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Stimulus powers up ‘smart grid'

Oct 28, 2009 - Tom Fowler - Chron Energy

Two Houston companies landed nearly $220 million in federal stimulus funds to bolster “smart grid” projects aimed at improving power system reliability and helping consumers use less electricity.

CenterPoint Energy, which operates the power distribution system for the Houston area, was awarded $200 million to speed up its work to replace all 2.2 million customer electric meters with digital equipment that can be remotely monitored and controlled.

Electric retailer Reliant Energy will get $19.9 million to roll out products that will use the advanced capabilities of the meters to help customers monitor their power use and choose billing plans based on the times of day they use electricity.

The projects were among 100 nationwide that will split $3.4 billion in grants from the American Reinvestment and Recovery Act. President Barack Obama unveiled the winners during a tour of a massive solar power project in Florida on Tuesday.

Obama said investment in the nation's power grid is long overdue and called it essential to ushering in a future of clean, renewable energy.

“There's something big happening in America in terms of creating a clean-energy economy,” Obama said.

He said a modern grid could give consumers better control over their electricity usage and costs, and spur development of renewable energy sources such as wind and solar.

The federal grants will be matched with industry funding for a total investment of more than $8 billion. The government estimates the projects will create tens of thousands of jobs and reduce overall power use.

Smart meters

The funds will cut two years off CenterPoint's 5-year, $976 million rollout of the smart meters, said CenterPoint spokeswoman Leticia Lowe, and reduce the total amount assessed customers through their monthly electric bills to pay for the upgrade.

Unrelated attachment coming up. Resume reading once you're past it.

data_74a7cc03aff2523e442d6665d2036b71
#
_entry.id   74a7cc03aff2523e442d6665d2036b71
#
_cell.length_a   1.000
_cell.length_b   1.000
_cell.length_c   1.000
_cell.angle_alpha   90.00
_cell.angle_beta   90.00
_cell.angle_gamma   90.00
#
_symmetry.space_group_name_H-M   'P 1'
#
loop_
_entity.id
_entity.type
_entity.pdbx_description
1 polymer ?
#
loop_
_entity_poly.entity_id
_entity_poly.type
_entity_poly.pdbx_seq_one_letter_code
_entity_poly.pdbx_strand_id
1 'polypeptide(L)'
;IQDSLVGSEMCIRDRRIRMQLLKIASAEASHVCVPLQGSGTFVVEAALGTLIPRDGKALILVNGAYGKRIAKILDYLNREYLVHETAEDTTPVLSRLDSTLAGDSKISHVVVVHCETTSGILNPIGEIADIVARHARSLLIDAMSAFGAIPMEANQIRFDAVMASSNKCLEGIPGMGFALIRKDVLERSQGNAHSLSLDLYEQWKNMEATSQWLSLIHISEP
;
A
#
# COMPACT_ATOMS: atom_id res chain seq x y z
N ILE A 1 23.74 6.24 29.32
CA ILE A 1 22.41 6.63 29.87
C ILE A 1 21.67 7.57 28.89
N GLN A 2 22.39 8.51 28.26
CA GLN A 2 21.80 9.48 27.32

Since early this year, customers have paid an extra $3.24 monthly charge. After two years, the payment will drop to $3.05 but will continue for several more years.

The funds will also go toward the installation of equipment to help automate the rerouting of power throughout the area's electricity distribution system during outages.

Reliant Energy will use its funds to roll out a handful of services to customers with smart meters, including a weekly e-mail update on electric usage, an in-home device to monitor electricity use and costs in real-time, ways to communicate with home appliances designed to work with the new technology, and retail power plans that charge less for electricity customers use during times of low demand.

Glen Stancil, Reliant's vice president for strategy and development, said the company hopes it can attract and hold customers by offering them tools that help lower electric bills.

“We believe being better informed about energy use is something customers want,” Stancil said.

Dallas disappointment

CenterPoint has installed 100,000 smart meters in the Houston area with plans for an additional 45,000 by the end of the year.

In the Dallas area, electric grid operator Oncor applied for $315 million to speed along its smart grid projects but didn't win any of the grants. Oncor spokeswoman Carol Peters said the company was “disappointed for our 3.4 million customers” who would have seen their project costs reduced, but that the projects will continue on schedule.


Updated: 2016/06/30

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